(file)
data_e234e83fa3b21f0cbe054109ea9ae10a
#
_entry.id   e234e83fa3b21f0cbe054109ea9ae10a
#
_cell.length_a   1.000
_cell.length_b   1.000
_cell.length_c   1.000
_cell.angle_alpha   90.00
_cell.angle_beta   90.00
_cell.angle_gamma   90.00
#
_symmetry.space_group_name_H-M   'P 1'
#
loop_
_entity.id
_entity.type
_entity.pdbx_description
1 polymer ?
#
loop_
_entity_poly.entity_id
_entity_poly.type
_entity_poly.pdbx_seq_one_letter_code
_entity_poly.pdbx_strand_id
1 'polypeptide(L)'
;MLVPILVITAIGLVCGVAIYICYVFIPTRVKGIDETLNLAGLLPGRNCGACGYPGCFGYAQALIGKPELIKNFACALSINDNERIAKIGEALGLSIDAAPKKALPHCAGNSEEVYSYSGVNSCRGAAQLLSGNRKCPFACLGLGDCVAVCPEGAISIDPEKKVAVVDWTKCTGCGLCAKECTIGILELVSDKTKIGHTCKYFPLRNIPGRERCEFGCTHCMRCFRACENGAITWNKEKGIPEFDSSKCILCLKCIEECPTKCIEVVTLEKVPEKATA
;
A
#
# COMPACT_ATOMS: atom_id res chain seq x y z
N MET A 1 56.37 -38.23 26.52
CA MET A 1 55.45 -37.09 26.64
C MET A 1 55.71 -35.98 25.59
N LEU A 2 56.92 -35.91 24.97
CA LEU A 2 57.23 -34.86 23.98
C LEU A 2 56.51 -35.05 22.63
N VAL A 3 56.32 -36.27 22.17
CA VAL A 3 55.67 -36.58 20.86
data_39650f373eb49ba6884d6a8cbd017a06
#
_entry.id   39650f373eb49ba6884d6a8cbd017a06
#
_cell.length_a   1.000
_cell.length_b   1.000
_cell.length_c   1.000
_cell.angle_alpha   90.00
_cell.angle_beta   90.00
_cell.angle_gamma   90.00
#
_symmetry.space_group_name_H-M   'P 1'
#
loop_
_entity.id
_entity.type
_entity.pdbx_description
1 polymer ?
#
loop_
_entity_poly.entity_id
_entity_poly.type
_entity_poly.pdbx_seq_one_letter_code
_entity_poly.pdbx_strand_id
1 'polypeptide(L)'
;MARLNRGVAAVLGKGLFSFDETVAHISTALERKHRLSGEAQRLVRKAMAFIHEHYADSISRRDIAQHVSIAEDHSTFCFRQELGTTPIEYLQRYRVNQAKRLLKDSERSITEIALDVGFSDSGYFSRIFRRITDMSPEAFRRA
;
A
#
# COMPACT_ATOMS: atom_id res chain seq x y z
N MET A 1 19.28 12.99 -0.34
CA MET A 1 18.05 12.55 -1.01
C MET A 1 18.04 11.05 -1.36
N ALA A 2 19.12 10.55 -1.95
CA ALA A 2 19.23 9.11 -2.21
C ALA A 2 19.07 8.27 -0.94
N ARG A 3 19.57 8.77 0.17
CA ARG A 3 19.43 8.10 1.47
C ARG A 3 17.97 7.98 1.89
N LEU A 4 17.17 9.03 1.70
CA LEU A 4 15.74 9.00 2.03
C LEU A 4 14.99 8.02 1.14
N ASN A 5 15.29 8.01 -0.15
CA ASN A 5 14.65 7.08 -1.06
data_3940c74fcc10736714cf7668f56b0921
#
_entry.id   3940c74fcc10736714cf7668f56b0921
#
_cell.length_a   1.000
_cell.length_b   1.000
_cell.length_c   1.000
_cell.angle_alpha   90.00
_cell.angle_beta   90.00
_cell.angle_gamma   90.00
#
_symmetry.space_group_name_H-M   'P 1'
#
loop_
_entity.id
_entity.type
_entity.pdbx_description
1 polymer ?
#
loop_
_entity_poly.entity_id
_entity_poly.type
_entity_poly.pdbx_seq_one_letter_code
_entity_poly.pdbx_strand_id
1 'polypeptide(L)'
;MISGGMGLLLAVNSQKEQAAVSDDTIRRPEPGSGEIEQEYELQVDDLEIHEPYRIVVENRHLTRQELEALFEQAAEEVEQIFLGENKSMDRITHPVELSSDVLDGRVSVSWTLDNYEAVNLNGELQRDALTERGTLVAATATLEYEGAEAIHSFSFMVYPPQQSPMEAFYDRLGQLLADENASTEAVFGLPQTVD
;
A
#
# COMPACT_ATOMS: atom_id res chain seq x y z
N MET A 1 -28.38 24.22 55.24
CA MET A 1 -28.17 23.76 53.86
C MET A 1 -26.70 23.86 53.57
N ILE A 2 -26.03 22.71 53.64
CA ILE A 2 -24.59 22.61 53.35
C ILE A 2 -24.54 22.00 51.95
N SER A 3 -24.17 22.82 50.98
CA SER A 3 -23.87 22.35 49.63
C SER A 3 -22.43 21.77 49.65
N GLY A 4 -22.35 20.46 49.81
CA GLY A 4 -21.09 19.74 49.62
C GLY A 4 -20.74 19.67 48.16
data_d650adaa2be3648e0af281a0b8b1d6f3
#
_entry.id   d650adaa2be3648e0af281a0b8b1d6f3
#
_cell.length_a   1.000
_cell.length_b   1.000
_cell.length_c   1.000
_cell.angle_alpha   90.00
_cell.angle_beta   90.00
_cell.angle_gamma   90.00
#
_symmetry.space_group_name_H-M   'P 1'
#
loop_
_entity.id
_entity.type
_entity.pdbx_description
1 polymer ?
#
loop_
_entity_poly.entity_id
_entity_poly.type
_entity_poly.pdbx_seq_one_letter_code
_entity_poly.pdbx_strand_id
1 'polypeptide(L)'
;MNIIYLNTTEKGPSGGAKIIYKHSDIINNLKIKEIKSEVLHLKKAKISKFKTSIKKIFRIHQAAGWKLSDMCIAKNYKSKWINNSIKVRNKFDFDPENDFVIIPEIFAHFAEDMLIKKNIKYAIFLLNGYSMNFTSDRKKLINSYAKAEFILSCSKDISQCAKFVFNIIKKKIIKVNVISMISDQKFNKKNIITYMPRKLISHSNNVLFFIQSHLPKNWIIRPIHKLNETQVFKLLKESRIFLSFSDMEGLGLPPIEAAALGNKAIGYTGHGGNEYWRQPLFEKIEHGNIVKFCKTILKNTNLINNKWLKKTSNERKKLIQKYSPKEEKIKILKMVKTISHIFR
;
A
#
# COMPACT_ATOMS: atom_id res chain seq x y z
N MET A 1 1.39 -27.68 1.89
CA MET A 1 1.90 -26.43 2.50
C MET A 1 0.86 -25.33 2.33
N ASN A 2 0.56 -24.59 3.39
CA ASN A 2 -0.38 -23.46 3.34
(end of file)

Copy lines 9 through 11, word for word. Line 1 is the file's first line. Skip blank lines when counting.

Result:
_cell.angle_beta   90.00
_cell.angle_gamma   90.00
#